A friend sent us these exciting seeds, which were originally collected at the Salt River Pima-Maricopa Indian Community (which is surrounded by what we call Arizona). Devil's Claw has long been an important plant for indigenous peoples of the US Southwest and Northern Mexico. Many Native communities in the region (where it still grows wild) steward domesticated varieties, though most of these have become quite rare.
The leaves, stems, and unripe pods are covered with slightly sticky dew with a unique scent (some people love it, others don't) which has the advantage of capturing and killing tiny insect pests, and preventing predatory herbivores like deer from showing it any interest. Its gorgeous foxglove-like flowers become edible green pods that look like okra, only stretched and curved (kind of like cartoon elf shoes). As those pods harden and become inedible, the pointed end elongates and splits down the middle as the pod dries out, coming to resemble two brown elephant tusks pointing toward each other, each with a sharp barb at its end. But some hard-to-find varieties, including this one, produce more than two barbs per pod — in this case 4 to 6. It's believed that these barbs evolved so that the pods could hook on to the ankles of passing giant herbivores, like extinct ground sloths or woolly mammoths. The hard pods would eventually drop seeds after being repeatedly knocked against rocks, dispersing the species across the region.
The barbs are made of a strong black fiber that has long been used in Native American basketry, enabling artists to include a black design contrasting with the tan of the yucca fiber that is their primary basket-weaving medium. The dry pods are also full of edible and nutritious seeds that taste like a delicious combination of sunflower seeds and pine nuts. They are not easy to get at, as the dried pods are incredibly hard, but this variety has easier-to-access seeds than others (the multiple barbs make it relatively simple to rip the pod apart). It even drops some where it grows while the pod is still on the plant. To get at the hard to reach seeds, the pods must be cracked open with a rock or pried apart with pliers.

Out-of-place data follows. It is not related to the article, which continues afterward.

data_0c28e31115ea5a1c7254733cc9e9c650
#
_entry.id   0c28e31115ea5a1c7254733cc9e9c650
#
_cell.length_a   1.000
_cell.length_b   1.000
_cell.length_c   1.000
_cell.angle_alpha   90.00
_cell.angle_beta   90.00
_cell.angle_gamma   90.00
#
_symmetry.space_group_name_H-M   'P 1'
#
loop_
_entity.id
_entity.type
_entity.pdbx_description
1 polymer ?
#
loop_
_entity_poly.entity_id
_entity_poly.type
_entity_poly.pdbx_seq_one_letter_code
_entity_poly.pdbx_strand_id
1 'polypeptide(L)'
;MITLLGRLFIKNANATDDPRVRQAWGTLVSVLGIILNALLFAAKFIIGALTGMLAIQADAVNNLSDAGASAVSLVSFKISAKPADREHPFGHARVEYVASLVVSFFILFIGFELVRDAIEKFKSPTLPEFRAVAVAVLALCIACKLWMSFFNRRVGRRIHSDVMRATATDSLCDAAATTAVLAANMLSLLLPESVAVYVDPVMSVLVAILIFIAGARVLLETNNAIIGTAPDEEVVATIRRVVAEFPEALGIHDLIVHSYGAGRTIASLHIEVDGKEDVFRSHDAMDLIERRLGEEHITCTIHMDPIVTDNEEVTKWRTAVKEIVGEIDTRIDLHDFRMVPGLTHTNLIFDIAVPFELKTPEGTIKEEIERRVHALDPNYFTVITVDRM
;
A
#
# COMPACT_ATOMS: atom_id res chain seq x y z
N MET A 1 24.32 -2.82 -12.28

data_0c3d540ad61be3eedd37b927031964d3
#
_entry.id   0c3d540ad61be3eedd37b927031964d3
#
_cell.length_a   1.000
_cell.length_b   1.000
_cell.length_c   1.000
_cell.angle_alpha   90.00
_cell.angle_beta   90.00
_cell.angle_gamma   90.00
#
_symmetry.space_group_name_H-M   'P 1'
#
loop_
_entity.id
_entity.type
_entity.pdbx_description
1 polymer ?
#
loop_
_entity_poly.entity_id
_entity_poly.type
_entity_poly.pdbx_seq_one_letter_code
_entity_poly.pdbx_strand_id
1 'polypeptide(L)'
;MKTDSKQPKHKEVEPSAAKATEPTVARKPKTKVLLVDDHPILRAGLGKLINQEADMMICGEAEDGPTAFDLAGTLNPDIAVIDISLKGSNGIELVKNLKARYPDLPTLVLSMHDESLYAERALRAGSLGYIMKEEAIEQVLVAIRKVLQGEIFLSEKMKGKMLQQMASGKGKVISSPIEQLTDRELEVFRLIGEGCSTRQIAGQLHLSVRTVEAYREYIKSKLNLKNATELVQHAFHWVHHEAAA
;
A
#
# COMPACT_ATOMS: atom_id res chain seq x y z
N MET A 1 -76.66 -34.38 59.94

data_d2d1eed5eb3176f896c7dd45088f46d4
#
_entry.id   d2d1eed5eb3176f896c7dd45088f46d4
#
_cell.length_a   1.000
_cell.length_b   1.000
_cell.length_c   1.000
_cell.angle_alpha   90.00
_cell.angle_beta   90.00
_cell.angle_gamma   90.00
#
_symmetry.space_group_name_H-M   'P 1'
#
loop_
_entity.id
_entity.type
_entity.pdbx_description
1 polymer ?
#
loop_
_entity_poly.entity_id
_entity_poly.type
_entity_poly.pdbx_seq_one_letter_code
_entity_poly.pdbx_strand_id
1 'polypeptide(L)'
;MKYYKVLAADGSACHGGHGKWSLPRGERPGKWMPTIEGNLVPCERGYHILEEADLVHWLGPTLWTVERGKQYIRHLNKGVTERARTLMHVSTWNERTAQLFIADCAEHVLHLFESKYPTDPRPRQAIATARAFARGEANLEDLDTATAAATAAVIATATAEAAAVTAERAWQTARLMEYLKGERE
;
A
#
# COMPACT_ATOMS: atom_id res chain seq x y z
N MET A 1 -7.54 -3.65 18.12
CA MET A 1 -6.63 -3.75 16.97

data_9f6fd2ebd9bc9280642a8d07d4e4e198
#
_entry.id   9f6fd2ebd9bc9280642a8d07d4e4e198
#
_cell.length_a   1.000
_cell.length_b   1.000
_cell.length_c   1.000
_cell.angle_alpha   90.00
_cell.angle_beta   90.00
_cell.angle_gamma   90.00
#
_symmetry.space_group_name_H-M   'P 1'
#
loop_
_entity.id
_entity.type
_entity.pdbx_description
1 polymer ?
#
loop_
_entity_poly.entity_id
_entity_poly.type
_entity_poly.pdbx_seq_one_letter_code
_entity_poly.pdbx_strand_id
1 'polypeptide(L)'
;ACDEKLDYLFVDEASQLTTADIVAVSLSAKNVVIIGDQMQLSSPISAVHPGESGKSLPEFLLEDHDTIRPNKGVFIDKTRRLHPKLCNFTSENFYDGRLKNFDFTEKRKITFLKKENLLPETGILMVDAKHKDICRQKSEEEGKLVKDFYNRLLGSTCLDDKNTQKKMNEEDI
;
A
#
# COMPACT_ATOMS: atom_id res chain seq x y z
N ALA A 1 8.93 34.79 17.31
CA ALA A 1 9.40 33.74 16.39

The extreme length of the barbs on some domesticated types (like the Tohono O'odham variety) indicates that this plant can be modified by selective pressure, so it's likely plant breeding could improve it further — perhaps making the seeds easier to access, or increasing the number of seeds per pod. That seems like a very worthwhile project to us, because the seeds are a singular food that more people should experience. This is a plant that really must be seen to be believed.
We're so grateful to the indigenous people who domesticated this plant and continue to treasure it today. In their honor, we will donate 25% of the packet price for each packet sold to the Salt River Community Children's Foundation, which supports programs and organizations that provide services and assistance to children and youth in the Salt River Pima-Maricopa Indian Community.
GROWING TIPS: The plant is quite easy to grow and this variety did very well in 2019 for Nate in New Jersey. You can expect it to thrive well beyond its typical Southwestern habitat. Seeds are probably best direct-seeded after all threat of frost has passed. If started inside, they shouldn't be allowed to get too leggy, so don't start them too early. In good soil (and it need not be great — these are desert plants after all), plants get big very fast. Full sun.